Accepting stuttering: Mike’s Friends and Family Day speech

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Accepting stuttering: Mike’s Friends and Family Day speech

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At the end of every AIS intensive stuttering therapy program, we have Friends and Family Day, where clients invite their friends and family to watch them give a speech. It’s the highlight of every intensive program here, when the clients face their fears and embrace the freedom to speak.

The August intensive program had their Friends and Family Day last week, and we are happy to report that we can share some of the speeches. Here is Mike Delgado’s speech, entitled A Free Man.

A Free Man

My name is Mike Delgado. I am a proud stutterer working on my speech, please be patient as I use my techniques.

Three weeks ago I walked in to this very room feeling excited and a bit frightful. I was flooded with waves of emotions and expectations. I knew that the next 3 weeks would be challenging yet essential in overcoming the obstacles I have been facing my entire life. On the first day, a group of 8 strangers sat in a circle and began a journey that we could only imagine. In the days that followed, I found myself gaining confidence. Day by day, I felt a change taking place. A change from deep within. As the weeks passed, I learned to face stuttering head on and accept it for what it is. Stuttering is a small part of who I am and it does not define me. I have always viewed stuttering as a curse. The ruler of my world, my life. I slowly realized I’m the master of my own world. I control every aspect of it. I used to live in a world where stuttering commanded my life, but now the world has changed. The light has been shined on my faults and finally I can honestly say “I am free from its bond and I’m in the driver seat”.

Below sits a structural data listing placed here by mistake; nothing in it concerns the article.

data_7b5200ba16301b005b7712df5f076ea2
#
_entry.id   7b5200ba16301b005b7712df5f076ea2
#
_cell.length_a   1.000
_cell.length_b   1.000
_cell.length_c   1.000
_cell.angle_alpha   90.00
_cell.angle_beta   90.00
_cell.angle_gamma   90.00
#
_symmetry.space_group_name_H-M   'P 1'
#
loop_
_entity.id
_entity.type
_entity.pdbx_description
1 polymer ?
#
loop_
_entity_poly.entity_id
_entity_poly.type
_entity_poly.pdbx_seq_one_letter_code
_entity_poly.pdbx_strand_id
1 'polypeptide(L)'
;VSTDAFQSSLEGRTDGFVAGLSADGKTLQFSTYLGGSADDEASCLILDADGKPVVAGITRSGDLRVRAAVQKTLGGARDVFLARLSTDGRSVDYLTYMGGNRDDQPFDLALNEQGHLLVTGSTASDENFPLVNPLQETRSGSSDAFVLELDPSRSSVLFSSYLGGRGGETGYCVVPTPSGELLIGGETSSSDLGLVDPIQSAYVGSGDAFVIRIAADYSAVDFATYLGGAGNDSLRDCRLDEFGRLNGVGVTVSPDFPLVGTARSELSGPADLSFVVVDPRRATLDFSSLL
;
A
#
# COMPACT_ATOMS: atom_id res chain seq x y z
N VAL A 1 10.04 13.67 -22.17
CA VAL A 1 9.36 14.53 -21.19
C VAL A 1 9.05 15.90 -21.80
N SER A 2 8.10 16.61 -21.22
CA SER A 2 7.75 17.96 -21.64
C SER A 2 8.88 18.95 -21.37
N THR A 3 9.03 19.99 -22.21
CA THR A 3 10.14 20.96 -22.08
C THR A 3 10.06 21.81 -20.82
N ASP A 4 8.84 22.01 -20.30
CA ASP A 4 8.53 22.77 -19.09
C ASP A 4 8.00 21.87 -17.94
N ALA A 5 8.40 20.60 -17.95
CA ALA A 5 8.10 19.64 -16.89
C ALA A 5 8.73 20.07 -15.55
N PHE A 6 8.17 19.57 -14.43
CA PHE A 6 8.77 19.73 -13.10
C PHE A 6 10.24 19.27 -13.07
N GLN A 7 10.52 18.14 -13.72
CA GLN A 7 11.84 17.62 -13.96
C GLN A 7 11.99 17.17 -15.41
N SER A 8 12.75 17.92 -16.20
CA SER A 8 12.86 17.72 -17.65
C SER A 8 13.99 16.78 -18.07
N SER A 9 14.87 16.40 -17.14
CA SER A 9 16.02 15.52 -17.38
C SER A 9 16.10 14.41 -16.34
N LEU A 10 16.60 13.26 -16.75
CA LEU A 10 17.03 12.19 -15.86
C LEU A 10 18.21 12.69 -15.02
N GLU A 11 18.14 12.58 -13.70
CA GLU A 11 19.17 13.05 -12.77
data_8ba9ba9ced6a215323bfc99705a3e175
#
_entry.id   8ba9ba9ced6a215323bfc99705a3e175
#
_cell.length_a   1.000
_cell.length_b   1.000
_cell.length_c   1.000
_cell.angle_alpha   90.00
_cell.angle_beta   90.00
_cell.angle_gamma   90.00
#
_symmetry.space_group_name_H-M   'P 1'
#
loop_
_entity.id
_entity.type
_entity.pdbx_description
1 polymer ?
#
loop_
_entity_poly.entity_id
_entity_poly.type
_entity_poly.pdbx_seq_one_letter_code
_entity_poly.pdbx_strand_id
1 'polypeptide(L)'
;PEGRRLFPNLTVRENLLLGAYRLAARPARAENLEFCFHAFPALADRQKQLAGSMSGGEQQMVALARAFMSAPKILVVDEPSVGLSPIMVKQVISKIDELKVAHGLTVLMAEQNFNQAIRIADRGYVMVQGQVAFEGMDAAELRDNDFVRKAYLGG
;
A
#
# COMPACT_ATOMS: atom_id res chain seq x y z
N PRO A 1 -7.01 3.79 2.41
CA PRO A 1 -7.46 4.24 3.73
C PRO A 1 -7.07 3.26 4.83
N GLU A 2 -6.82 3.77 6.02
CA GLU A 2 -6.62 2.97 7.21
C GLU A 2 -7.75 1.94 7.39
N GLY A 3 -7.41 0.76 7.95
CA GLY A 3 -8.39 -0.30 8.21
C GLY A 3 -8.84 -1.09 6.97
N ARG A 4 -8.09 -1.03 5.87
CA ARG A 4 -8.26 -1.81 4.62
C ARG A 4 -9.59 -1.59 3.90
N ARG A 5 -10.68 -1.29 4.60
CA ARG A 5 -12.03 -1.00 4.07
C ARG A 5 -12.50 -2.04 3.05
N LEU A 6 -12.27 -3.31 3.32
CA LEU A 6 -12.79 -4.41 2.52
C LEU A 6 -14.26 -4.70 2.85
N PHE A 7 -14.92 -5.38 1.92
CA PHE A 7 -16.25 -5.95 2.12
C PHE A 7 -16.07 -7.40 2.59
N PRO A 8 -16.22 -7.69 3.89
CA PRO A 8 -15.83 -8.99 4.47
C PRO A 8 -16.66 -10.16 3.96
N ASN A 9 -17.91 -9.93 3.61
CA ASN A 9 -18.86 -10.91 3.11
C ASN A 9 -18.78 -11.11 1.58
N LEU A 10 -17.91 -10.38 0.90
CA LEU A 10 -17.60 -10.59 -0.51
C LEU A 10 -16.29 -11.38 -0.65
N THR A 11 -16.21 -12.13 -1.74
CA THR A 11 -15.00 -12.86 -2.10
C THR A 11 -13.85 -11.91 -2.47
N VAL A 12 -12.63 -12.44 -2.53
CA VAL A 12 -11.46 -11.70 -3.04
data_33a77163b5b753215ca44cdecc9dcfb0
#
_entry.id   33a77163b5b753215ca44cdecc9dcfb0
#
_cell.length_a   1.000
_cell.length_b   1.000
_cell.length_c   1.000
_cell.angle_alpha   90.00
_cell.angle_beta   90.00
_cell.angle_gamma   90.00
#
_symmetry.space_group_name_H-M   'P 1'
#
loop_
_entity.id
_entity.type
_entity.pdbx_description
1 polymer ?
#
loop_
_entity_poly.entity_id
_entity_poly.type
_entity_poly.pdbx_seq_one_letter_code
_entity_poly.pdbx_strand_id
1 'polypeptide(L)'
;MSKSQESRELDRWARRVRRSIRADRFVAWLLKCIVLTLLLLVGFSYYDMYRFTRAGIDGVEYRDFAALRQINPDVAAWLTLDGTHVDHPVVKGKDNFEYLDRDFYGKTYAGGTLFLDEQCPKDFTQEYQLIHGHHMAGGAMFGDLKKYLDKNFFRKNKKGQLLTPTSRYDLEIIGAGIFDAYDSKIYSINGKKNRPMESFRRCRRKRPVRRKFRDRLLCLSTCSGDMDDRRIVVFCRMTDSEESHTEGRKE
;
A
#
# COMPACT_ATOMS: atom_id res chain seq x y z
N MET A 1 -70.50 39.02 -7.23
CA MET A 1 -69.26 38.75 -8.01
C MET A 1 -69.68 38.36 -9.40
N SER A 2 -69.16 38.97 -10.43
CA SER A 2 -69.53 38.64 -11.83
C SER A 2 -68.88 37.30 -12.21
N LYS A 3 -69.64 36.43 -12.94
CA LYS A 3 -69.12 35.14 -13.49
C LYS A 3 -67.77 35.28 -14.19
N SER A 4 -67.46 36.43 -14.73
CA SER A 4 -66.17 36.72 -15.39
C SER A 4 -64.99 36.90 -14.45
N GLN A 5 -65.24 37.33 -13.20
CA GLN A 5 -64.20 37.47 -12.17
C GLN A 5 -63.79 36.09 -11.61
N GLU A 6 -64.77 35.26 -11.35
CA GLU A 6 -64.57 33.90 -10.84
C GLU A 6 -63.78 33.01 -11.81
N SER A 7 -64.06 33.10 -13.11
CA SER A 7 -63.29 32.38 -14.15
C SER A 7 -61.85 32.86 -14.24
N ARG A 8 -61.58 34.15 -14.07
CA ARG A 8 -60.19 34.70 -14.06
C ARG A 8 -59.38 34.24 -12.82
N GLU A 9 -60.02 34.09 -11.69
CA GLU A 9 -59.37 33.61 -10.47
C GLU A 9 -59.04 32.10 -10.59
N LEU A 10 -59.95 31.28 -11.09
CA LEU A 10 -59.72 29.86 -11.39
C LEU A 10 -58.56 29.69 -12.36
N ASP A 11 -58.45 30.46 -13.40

I can not begin to explain how it feels to be set free. Free from a prison of fear and shame. I have longed for this day for the last 25 years. The day has come. I feel comfortable in my own skin and accepted by all. I stand before you all as a man who has been released from his shackles. A man who has dared to dream and achieved. A man who has faced his fears and triumphed. A man who challenged his speech and has freed his voice. I am a free man.